That’s where newer manufacturing techniques and the Explorer’s Terrain Kickstarter comes in.

Magnets, Modularity, And Lots of Possibility

The set I got when I was in high school was a dream – solid heavy resin, with enough to make a modestly large room, a hallway to lead up to it, and even a small side room where the treasure might be. To 15 year old me, this was a dream. Every time we had a boss monster, my little group would set up this room, just to get that great epic feel.

Of course, after the first tenth large battle in that exact setting, the glamor wore off. That room was $90 dollars after all, and so we were going to get our money’s worth out of it.

This is where a large part of my interest in Explorer’s Terrain comes in; its modularity. Built using high grade plastic, Explorer’s Terrain is lighter than other sets I’ve had in the past. With strong magnets drilled into each piece, it lets the whole set snap together. It’s quicker to break apart, assemble, and shift around without fear of anything going wrong.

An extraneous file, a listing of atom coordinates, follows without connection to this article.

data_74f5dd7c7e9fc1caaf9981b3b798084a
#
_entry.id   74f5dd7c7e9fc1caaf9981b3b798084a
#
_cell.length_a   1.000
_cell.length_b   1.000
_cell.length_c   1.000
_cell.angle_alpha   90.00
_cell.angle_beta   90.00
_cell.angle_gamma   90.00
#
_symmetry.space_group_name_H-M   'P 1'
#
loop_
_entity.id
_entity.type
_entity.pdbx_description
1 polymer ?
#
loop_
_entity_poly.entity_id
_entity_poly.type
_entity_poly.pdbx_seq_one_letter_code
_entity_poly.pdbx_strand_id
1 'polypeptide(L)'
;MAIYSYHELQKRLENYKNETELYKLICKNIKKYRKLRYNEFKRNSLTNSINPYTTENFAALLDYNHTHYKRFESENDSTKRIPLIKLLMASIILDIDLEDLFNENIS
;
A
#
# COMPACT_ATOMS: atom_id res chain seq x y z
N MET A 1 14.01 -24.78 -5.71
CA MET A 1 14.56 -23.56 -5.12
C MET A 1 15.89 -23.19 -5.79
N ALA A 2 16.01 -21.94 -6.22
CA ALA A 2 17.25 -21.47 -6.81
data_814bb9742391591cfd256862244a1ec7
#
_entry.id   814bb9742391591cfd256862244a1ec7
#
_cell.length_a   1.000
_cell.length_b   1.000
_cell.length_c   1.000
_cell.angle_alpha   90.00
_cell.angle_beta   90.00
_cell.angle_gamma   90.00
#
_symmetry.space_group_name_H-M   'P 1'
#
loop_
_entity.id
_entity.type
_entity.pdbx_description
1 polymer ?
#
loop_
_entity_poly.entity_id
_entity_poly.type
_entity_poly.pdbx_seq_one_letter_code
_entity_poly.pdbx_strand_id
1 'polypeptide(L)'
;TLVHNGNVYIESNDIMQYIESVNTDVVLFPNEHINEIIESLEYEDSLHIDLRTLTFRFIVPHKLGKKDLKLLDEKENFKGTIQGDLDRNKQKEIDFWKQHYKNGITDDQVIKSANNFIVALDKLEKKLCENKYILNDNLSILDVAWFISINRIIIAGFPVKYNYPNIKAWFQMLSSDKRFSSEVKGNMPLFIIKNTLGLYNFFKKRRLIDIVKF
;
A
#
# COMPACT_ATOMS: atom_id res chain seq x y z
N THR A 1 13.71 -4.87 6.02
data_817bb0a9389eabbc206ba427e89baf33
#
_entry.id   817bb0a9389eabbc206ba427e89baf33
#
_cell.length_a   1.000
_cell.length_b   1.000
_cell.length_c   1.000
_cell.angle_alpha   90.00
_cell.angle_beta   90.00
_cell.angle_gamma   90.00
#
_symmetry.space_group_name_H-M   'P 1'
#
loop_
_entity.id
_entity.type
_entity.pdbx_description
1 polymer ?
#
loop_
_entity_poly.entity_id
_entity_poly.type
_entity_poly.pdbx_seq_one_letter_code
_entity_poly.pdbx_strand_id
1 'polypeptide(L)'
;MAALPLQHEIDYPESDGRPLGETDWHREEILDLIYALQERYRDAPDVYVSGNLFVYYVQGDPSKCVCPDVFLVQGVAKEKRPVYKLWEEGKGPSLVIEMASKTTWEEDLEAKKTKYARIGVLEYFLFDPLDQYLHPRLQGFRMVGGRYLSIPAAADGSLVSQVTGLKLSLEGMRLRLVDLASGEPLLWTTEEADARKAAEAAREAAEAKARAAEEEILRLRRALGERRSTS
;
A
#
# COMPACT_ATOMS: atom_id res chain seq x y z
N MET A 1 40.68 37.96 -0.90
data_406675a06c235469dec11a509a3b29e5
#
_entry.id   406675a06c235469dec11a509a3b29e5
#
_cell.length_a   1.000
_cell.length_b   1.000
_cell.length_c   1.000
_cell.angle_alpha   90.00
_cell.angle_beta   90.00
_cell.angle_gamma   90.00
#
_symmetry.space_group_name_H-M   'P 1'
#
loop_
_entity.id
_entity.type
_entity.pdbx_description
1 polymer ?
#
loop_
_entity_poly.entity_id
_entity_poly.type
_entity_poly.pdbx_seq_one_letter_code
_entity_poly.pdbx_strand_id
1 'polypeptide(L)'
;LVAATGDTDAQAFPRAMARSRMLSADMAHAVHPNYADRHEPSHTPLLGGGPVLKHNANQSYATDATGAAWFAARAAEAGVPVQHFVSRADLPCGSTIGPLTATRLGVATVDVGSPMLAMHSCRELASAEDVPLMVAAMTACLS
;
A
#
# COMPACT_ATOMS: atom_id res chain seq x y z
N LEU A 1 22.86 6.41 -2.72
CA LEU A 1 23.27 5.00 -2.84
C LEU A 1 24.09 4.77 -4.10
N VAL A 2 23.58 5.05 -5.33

Full disclosure – I was given a pre-production set of this terrain by Joe Mashiah, the designer behind this Kickstarter. They are local to the area, and a large part of me wants to see them succeed at this project in a big way. With that being said, I’m hoping to give a balanced opinion on my time playing with the set I was given.

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Here's one of the first arrangements I was able to build with the Seeker set, with pieces still left over. I was able to build over 300 feet of dungeon, along with two balcony set ups for archers and ambushes.